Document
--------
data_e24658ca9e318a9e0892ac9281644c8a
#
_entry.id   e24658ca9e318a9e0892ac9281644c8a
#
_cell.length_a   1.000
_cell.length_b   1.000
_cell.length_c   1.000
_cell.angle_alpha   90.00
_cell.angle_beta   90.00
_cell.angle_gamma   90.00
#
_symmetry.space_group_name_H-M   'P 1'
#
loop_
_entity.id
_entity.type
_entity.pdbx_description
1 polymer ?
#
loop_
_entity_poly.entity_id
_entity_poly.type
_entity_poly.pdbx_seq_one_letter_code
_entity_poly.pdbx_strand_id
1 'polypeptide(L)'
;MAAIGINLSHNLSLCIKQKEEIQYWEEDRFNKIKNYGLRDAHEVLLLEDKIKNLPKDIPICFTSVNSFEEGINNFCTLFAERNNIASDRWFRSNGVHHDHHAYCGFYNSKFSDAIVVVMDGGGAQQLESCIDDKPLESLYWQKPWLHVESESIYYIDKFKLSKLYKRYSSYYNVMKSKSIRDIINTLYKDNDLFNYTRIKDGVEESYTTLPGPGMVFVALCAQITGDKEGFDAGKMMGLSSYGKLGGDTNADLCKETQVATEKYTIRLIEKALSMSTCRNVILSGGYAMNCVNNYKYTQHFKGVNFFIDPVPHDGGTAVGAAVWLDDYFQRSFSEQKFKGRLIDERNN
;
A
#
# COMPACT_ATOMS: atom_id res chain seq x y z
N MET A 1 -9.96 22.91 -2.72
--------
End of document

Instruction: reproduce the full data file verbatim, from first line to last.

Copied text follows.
data_e24658ca9e318a9e0892ac9281644c8a
#
_entry.id   e24658ca9e318a9e0892ac9281644c8a
#
_cell.length_a   1.000
_cell.length_b   1.000
_cell.length_c   1.000
_cell.angle_alpha   90.00
_cell.angle_beta   90.00
_cell.angle_gamma   90.00
#
_symmetry.space_group_name_H-M   'P 1'
#
loop_
_entity.id
_entity.type
_entity.pdbx_description
1 polymer ?
#
loop_
_entity_poly.entity_id
_entity_poly.type
_entity_poly.pdbx_seq_one_letter_code
_entity_poly.pdbx_strand_id
1 'polypeptide(L)'
;MAAIGINLSHNLSLCIKQKEEIQYWEEDRFNKIKNYGLRDAHEVLLLEDKIKNLPKDIPICFTSVNSFEEGINNFCTLFAERNNIASDRWFRSNGVHHDHHAYCGFYNSKFSDAIVVVMDGGGAQQLESCIDDKPLESLYWQKPWLHVESESIYYIDKFKLSKLYKRYSSYYNVMKSKSIRDIINTLYKDNDLFNYTRIKDGVEESYTTLPGPGMVFVALCAQITGDKEGFDAGKMMGLSSYGKLGGDTNADLCKETQVATEKYTIRLIEKALSMSTCRNVILSGGYAMNCVNNYKYTQHFKGVNFFIDPVPHDGGTAVGAAVWLDDYFQRSFSEQKFKGRLIDERNN
;
A
#
# COMPACT_ATOMS: atom_id res chain seq x y z
N MET A 1 -9.96 22.91 -2.72